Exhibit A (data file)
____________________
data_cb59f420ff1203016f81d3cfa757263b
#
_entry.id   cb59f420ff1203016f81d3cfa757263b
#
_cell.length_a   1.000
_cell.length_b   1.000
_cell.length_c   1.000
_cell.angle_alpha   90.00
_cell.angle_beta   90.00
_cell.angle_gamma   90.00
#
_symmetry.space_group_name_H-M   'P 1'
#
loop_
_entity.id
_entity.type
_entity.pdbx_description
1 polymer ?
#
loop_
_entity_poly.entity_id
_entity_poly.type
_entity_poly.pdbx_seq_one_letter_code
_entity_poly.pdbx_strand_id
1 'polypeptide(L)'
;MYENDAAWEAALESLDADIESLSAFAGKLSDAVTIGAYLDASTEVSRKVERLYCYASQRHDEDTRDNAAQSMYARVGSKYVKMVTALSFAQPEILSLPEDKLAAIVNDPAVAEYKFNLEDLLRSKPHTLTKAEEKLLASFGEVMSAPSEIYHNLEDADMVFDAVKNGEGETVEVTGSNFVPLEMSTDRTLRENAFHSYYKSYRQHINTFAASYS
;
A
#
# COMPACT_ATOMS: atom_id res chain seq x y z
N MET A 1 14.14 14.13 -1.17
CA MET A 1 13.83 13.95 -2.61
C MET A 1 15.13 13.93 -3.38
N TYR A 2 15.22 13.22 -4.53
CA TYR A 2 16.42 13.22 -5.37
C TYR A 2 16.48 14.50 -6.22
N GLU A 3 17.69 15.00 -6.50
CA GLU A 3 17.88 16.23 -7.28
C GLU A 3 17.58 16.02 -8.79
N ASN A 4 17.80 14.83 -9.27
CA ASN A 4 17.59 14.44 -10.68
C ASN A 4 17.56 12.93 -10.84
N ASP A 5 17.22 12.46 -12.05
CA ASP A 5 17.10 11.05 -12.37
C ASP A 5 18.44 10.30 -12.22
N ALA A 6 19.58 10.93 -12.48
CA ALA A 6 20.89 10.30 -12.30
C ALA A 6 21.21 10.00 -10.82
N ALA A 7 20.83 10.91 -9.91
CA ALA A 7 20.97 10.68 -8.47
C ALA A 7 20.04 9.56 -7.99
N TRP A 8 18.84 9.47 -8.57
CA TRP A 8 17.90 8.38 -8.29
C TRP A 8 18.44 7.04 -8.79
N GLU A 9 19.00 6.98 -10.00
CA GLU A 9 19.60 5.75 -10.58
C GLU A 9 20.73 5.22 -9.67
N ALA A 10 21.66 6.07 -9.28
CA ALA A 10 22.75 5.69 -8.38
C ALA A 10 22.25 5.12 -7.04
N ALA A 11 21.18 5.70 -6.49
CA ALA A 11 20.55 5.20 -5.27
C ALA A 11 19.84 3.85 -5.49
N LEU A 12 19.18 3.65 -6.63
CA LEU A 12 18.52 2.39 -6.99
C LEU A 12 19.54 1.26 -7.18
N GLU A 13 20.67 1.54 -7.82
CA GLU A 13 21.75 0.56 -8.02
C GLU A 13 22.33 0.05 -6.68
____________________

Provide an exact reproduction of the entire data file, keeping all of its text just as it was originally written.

data_cb59f420ff1203016f81d3cfa757263b
#
_entry.id   cb59f420ff1203016f81d3cfa757263b
#
_cell.length_a   1.000
_cell.length_b   1.000
_cell.length_c   1.000
_cell.angle_alpha   90.00
_cell.angle_beta   90.00
_cell.angle_gamma   90.00
#
_symmetry.space_group_name_H-M   'P 1'
#
loop_
_entity.id
_entity.type
_entity.pdbx_description
1 polymer ?
#
loop_
_entity_poly.entity_id
_entity_poly.type
_entity_poly.pdbx_seq_one_letter_code
_entity_poly.pdbx_strand_id
1 'polypeptide(L)'
;MYENDAAWEAALESLDADIESLSAFAGKLSDAVTIGAYLDASTEVSRKVERLYCYASQRHDEDTRDNAAQSMYARVGSKYVKMVTALSFAQPEILSLPEDKLAAIVNDPAVAEYKFNLEDLLRSKPHTLTKAEEKLLASFGEVMSAPSEIYHNLEDADMVFDAVKNGEGETVEVTGSNFVPLEMSTDRTLRENAFHSYYKSYRQHINTFAASYS
;
A
#
# COMPACT_ATOMS: atom_id res chain seq x y z
N MET A 1 14.14 14.13 -1.17
CA MET A 1 13.83 13.95 -2.61
C MET A 1 15.13 13.93 -3.38
N TYR A 2 15.22 13.22 -4.53
CA TYR A 2 16.42 13.22 -5.37
C TYR A 2 16.48 14.50 -6.22
N GLU A 3 17.69 15.00 -6.50
CA GLU A 3 17.88 16.23 -7.28
C GLU A 3 17.58 16.02 -8.79
N ASN A 4 17.80 14.83 -9.27
CA ASN A 4 17.59 14.44 -10.68
C ASN A 4 17.56 12.93 -10.84
N ASP A 5 17.22 12.46 -12.05
CA ASP A 5 17.10 11.05 -12.37
C ASP A 5 18.44 10.30 -12.22
N ALA A 6 19.58 10.93 -12.48
CA ALA A 6 20.89 10.30 -12.30
C ALA A 6 21.21 10.00 -10.82
N ALA A 7 20.83 10.91 -9.91
CA ALA A 7 20.97 10.68 -8.47
C ALA A 7 20.04 9.56 -7.99
N TRP A 8 18.84 9.47 -8.57
CA TRP A 8 17.90 8.38 -8.29
C TRP A 8 18.44 7.04 -8.79
N GLU A 9 19.00 6.98 -10.00
CA GLU A 9 19.60 5.75 -10.58
C GLU A 9 20.73 5.22 -9.67
N ALA A 10 21.66 6.07 -9.28
CA ALA A 10 22.75 5.69 -8.38
C ALA A 10 22.25 5.12 -7.04
N ALA A 11 21.18 5.70 -6.49
CA ALA A 11 20.55 5.20 -5.27
C ALA A 11 19.84 3.85 -5.49
N LEU A 12 19.18 3.65 -6.63
CA LEU A 12 18.52 2.39 -6.99
C LEU A 12 19.54 1.26 -7.18
N GLU A 13 20.67 1.54 -7.82
CA GLU A 13 21.75 0.56 -8.02
C GLU A 13 22.33 0.05 -6.68